I'm not sure what other players think. I'm not sure Waht Adams or Svidler or Gelfand think. Marc do you know what they think?

Anyway it is interesting that that Topalov and Kramnik will be splitting a smaller prize fund than Kramnik a Leko split.

Maybe certain players do think the champion is the guy who won the last tournament. Thus you can win a World championship event but if you don't win all a non championship event you lose it. OK thats find they can think that way. But why call any event a world championship at all then? Indeed why not call every event a "World Championship"

I do agree with Mig in that I do sort of wish Kramnik could say no to this match. Like he said this may be a 12 game "swan song" destroying the best thing chess has going for it.

I really don't know if Kramnik has any options to save the Championship. The players chose to, in a sense, abandon him and play in SL. By doing this they agreed not to play in any qualifiers Kramnik might be able to put together. This no doubt made it almost impossible for kramnik to find sponsors to have a traditional cycle. The players chose to trust Kirsan would implement his promised cyle. Now they will reap what they sow. Kirsan has already canceled the final match and made it a tournament.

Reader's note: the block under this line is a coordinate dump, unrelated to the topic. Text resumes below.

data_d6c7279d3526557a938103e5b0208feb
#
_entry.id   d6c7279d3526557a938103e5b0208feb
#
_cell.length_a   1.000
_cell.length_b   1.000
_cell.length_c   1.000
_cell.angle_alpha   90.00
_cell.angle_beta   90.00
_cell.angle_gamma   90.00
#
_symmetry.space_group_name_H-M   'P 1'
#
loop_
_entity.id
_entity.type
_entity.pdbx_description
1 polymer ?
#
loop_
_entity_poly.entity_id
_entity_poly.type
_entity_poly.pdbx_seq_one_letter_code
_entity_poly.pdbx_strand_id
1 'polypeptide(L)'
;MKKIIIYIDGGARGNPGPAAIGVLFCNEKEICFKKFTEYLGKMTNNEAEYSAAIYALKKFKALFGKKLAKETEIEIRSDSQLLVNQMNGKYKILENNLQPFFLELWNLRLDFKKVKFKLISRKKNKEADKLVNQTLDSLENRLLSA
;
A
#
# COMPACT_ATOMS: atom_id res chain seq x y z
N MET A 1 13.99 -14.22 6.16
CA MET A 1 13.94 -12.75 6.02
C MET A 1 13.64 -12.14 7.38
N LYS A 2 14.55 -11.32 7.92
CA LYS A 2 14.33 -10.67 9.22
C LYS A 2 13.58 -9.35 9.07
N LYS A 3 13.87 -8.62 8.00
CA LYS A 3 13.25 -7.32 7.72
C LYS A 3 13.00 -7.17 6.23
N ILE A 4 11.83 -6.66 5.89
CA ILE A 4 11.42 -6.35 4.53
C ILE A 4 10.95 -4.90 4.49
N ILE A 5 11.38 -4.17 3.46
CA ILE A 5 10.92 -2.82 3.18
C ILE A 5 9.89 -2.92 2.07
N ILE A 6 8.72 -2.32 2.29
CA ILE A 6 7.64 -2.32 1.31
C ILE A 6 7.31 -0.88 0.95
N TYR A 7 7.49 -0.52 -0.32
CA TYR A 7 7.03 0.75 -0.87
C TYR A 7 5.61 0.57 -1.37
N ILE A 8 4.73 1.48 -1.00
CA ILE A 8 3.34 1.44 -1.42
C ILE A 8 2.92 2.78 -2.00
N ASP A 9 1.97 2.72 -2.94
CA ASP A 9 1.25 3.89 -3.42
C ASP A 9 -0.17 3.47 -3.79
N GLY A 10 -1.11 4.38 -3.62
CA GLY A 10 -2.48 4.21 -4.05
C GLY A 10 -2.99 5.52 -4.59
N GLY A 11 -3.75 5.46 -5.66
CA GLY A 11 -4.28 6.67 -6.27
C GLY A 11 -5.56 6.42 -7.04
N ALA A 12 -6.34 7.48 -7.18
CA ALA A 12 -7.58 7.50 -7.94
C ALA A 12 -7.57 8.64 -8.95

Now no professional chess players will ever be as well known as the champions used to be and thier sport will suffer. They made thier choice now they will live with it.

Where else but on this blog can a man act blamelessly ("I'm not blaming him...I don't see people blaming him...") and yet be accused of abandoning the "moral high ground" and "cashing in"?

It's strange how so many people seem to think that putting his title on the line against arguably the strongest player in the world, while even if he wins he has to defend it again in an 8-player tournament only next year, is something that benefits Kramnik personally! Nobody could force him to do it, but he did. The money? Sure, but it's exactly in his position as World Champion that he can easily get lucrative offers like the Deep Fritz matches.